BUFFALO, N.Y. (WIVB) — Now that Buffalo’s theatre season is back, parking could lead to some unwanted drama unless you go prepared. An out-of-town visitor got more than she bargained for, coming out of a downtown show.

If you are going to Shea’s, for instance, unless you get there early and park on the street, you are going to need your smartphone to park anywhere near the theatre, which Tracie Nye and her family learned the hard way.

Nye’s mom surprised her with tickets to “Frozen, the Broadway Musical” at Shea’s Buffalo.

“And it was spectacular. It was a really great show,” Nye said. But after the show, as Tracie, her mom and sister headed toward her car they found a parking ticket on the windshield that said she failed to pay for parking.

“We came outside to the parking lot where we parked at and a lot of the cars, including mine, had tickets on them. I am not sure why — I paid, I could not tell you,” Nye told News 4.

Tracie looked for an attendant to try to straighten the ticket out, but there was no one around, although earlier in the night when she and her family were pulling into the parking lot.

“There were attendants down there that handed you a piece of paper that says, ‘we are now cashless here is the information for the download to get the app,’ and you just pay on the app and go from there.”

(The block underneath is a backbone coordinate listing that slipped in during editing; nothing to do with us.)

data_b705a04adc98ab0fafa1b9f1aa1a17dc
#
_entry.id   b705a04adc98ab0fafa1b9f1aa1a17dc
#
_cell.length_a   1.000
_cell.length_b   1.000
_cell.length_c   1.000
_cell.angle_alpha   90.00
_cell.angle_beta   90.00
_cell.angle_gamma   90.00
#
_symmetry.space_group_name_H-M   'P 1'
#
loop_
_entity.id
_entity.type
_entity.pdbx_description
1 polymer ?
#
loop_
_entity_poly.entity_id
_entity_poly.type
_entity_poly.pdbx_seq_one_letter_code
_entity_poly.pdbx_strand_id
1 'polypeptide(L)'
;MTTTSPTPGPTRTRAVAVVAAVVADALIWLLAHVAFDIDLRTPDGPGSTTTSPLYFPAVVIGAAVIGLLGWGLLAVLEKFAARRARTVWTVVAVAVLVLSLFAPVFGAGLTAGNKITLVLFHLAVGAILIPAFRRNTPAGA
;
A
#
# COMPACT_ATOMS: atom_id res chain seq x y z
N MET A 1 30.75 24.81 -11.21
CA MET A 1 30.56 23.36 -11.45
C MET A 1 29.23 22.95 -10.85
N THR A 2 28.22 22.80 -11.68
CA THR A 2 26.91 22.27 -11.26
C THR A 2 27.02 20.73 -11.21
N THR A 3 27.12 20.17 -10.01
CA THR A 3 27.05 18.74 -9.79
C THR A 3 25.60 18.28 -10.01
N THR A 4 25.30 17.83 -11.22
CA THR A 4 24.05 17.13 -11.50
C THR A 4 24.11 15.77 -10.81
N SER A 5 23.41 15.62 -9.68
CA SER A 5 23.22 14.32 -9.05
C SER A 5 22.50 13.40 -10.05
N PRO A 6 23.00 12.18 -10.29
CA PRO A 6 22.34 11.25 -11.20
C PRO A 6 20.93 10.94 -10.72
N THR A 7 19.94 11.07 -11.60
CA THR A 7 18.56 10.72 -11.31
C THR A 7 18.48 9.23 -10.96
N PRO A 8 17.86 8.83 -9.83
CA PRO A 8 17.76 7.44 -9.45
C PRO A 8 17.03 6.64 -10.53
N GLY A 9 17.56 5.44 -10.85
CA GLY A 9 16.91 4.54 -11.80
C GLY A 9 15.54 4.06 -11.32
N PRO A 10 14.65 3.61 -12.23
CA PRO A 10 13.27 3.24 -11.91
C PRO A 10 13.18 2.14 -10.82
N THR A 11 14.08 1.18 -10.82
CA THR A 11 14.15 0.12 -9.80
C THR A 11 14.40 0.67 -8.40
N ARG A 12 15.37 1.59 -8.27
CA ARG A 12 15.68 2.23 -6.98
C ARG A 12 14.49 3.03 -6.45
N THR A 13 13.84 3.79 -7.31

Along the streets adjacent to the Theatre District, as far, as the eye can see, the former pay machines have been removed from the parking booths and are pay by app only. Tracie showed the proof she paid the $25 event charge plus a 35 cent transaction fee and called to remove the charge.

The company representative looked up her citation, confirmed she did actually pay, and attributed the discrepancy to a glitch in the app — the “O” on her license plate showed up as a zero.

“I feel better now that I know it was a mistake on their part, entered in a number wrong, or a letter wrong, or something on my plate, but it was a different number than what they use,” said Nye.

Most of the downtown surface lots are automated. The Pay2Park representative told Tracie, they did field some complaints similar to hers, which they are handling on a case-by-case basis.

Those parking apps, in some cases, let you reserve a space ahead of time.

Al Vaughters is an award-winning investigative reporter who has been part of the News 4 team since 1994. See more of his work here. To submit a Call 4 Action, click here.

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